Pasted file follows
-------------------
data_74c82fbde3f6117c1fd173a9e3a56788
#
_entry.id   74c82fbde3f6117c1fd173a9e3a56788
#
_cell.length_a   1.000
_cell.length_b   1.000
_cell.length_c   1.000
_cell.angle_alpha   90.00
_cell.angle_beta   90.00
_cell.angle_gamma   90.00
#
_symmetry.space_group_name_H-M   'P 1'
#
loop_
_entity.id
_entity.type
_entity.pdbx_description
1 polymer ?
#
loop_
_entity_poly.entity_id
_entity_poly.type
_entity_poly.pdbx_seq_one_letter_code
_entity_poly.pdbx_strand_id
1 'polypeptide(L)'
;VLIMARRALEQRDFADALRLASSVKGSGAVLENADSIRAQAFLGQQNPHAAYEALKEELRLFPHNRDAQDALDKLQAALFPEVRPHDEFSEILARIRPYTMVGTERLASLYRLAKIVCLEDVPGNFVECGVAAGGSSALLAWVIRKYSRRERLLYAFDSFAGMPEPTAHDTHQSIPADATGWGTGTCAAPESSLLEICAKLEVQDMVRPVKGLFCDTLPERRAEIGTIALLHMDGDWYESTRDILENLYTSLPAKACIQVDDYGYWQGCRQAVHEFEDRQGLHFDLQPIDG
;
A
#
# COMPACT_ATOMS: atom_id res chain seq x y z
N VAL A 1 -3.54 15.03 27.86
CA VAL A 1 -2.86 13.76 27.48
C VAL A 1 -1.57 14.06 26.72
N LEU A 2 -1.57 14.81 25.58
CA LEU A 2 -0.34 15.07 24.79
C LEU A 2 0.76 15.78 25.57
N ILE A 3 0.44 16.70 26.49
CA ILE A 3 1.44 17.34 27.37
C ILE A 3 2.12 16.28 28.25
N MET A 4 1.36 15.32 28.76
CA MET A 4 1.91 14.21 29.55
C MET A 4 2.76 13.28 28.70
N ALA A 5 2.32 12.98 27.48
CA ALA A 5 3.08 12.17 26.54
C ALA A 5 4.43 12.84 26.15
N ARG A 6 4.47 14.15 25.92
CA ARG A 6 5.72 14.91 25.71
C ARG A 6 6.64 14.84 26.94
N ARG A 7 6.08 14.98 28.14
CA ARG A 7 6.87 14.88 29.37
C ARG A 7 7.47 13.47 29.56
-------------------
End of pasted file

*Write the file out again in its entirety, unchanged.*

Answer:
data_74c82fbde3f6117c1fd173a9e3a56788
#
_entry.id   74c82fbde3f6117c1fd173a9e3a56788
#
_cell.length_a   1.000
_cell.length_b   1.000
_cell.length_c   1.000
_cell.angle_alpha   90.00
_cell.angle_beta   90.00
_cell.angle_gamma   90.00
#
_symmetry.space_group_name_H-M   'P 1'
#
loop_
_entity.id
_entity.type
_entity.pdbx_description
1 polymer ?
#
loop_
_entity_poly.entity_id
_entity_poly.type
_entity_poly.pdbx_seq_one_letter_code
_entity_poly.pdbx_strand_id
1 'polypeptide(L)'
;VLIMARRALEQRDFADALRLASSVKGSGAVLENADSIRAQAFLGQQNPHAAYEALKEELRLFPHNRDAQDALDKLQAALFPEVRPHDEFSEILARIRPYTMVGTERLASLYRLAKIVCLEDVPGNFVECGVAAGGSSALLAWVIRKYSRRERLLYAFDSFAGMPEPTAHDTHQSIPADATGWGTGTCAAPESSLLEICAKLEVQDMVRPVKGLFCDTLPERRAEIGTIALLHMDGDWYESTRDILENLYTSLPAKACIQVDDYGYWQGCRQAVHEFEDRQGLHFDLQPIDG
;
A
#
# COMPACT_ATOMS: atom_id res chain seq x y z
N VAL A 1 -3.54 15.03 27.86
CA VAL A 1 -2.86 13.76 27.48
C VAL A 1 -1.57 14.06 26.72
N LEU A 2 -1.57 14.81 25.58
CA LEU A 2 -0.34 15.07 24.79
C LEU A 2 0.76 15.78 25.57
N ILE A 3 0.44 16.70 26.49
CA ILE A 3 1.44 17.34 27.37
C ILE A 3 2.12 16.28 28.25
N MET A 4 1.36 15.32 28.76
CA MET A 4 1.91 14.21 29.55
C MET A 4 2.76 13.28 28.70
N ALA A 5 2.32 12.98 27.48
CA ALA A 5 3.08 12.17 26.54
C ALA A 5 4.43 12.84 26.15
N ARG A 6 4.47 14.15 25.92
CA ARG A 6 5.72 14.91 25.71
C ARG A 6 6.64 14.84 26.94
N ARG A 7 6.08 14.98 28.14
CA ARG A 7 6.87 14.88 29.37
C ARG A 7 7.47 13.47 29.56